You may be able to apply immediately for this loan. This will be managed via your bank and will be interest free until. Afterwards, the interest will be at 5% and will be converted to a 3-year loan. However, if you repay $30k by December 31, 2022, the last $10k will be eligible for forgiveness. Your company could qualify if you had between $50k and $1m of payroll last year according to your T4 summary.
Let’s not forget that in addition to the government programs, you still have a business to run. The following is a list of things you need to do, and I would suggest you start implementing them today. I’ve broken them down into three sections: Your business, your operations and your customers. By implementing these items now, you’ll significantly increase your odds of making through this.
- Conserve your cash. Cut absolutely any expense that you can live without. If you must spend, look for savings. For example, I just enquired about changing cell phone providers for a client and I was surprised to find out that they could save $200/month. This is the time to look for any savings you can, because every dollar saved is probably $10 less you have to earn.
- Collect all your receivables. Consider offering a small discount to get the cash in hand.
- Contact your accountant and bank to see which of the government programs (see above) you qualify for or concessions you can get.
- Contact your landlord to see if they are willing to offer any type of concessions. Even a small reduction goes along way to conserving your cash.
- Chances are your business won’t be returning to normal any time soon. So take this opportunity to redefine what your business will look like in the future. Chances are you have accumulated a list of things you would like to do differently, but you never had the time. Now you do.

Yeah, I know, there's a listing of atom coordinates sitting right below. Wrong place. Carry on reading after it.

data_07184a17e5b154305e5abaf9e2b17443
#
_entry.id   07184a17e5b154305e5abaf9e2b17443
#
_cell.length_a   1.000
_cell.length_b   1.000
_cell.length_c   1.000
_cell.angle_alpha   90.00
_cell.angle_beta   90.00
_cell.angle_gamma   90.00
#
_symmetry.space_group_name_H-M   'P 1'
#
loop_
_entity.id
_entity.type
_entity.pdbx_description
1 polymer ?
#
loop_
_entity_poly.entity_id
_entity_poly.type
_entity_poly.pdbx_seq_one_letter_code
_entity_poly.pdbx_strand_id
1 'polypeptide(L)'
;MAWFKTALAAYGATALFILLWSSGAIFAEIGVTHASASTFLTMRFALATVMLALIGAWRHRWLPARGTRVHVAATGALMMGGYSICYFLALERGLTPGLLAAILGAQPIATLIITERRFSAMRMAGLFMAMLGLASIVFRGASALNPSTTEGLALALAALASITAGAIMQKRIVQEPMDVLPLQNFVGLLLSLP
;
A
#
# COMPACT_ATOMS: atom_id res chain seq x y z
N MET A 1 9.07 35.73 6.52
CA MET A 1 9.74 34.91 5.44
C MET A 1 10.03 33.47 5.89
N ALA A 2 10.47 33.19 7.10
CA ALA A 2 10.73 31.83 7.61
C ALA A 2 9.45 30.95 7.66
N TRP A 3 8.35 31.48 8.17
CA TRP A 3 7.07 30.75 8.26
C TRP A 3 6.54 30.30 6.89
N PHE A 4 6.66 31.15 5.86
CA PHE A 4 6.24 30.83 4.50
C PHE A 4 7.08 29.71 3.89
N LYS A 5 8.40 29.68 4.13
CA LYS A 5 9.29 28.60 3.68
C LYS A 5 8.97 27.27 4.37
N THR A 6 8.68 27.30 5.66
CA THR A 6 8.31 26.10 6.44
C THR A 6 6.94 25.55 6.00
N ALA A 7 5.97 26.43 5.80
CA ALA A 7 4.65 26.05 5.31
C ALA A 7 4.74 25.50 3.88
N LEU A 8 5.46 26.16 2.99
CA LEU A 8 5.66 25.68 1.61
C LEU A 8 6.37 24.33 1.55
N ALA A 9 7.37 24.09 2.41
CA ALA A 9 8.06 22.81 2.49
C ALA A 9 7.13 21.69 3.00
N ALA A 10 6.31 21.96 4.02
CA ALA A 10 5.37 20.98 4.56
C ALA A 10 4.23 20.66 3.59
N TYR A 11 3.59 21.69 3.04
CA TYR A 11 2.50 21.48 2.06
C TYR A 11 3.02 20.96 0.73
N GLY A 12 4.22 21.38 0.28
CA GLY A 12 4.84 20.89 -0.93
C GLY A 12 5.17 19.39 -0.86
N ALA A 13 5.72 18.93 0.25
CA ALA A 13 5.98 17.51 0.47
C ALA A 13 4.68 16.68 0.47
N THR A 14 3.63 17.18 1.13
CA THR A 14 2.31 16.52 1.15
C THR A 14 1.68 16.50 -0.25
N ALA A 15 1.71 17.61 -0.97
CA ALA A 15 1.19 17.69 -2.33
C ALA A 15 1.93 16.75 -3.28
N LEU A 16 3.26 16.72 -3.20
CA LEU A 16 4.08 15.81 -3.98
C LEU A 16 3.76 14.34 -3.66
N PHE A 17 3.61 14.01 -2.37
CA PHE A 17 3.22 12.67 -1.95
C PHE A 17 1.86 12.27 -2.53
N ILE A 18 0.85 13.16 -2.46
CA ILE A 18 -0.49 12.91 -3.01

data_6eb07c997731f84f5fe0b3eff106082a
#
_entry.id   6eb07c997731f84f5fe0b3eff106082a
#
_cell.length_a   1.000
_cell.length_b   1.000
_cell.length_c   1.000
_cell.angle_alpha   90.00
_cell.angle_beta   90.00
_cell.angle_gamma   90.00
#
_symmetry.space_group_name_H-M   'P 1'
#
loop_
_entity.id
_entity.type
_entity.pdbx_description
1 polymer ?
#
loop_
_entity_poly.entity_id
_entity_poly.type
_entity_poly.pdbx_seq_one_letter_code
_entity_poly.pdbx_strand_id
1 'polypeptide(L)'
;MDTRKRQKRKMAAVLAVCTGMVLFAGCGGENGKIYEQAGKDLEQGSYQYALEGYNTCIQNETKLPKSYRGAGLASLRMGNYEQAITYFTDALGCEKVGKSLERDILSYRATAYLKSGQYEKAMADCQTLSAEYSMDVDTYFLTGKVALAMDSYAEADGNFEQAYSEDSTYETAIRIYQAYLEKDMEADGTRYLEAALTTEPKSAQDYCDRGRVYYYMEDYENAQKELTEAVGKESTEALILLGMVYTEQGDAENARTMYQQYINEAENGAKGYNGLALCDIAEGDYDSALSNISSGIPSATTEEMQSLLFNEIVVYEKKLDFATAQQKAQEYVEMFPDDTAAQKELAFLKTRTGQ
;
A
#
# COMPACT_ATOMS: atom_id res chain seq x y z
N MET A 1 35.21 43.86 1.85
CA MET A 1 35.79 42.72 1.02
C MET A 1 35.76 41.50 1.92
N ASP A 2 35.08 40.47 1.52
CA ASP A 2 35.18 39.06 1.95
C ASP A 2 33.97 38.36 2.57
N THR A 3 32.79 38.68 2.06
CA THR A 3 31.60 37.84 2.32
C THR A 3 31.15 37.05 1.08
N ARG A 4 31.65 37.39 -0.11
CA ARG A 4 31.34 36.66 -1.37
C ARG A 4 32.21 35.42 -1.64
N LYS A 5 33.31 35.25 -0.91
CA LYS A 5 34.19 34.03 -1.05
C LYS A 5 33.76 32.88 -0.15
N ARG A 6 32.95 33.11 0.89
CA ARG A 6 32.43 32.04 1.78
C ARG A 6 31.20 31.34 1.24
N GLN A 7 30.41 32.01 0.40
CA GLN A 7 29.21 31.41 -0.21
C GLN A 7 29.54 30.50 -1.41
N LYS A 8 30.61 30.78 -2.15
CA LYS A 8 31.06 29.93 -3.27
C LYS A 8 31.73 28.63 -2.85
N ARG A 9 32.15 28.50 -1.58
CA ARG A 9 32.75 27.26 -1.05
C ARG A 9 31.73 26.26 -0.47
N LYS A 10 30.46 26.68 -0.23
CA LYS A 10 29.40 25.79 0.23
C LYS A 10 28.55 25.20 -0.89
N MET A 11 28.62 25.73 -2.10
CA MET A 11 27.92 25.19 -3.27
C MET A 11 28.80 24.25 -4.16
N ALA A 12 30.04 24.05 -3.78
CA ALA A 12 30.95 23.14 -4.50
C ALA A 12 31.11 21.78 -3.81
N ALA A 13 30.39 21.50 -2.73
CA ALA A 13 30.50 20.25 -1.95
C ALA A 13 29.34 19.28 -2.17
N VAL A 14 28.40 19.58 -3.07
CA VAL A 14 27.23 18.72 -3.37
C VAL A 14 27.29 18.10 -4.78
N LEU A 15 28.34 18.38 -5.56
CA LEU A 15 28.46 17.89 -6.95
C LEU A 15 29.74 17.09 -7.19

- Talk to your staff and keep them informed of what you’re doing. Ask for their input on how you can keep some business coming in. Is work sharing or reduced hours an option? You’ll want to make sure you can keep as many of your staff when the crisis subsides. Including them in the conversation shows leadership, and you just may get some great ideas.
- Reduce vehicle use and route your service calls in the most efficient manner to reduce costs.
- Make sure your service vehicles are stocked to avoid any unnecessary trips, again to reduce costs.
- Make sure your technicians are equipped with necessary safety gear i.e. masks, shoe covers, face shields and gloves. You want them protected when on call. Also make sure your technicians use a disinfectant to wipe down their work when completed.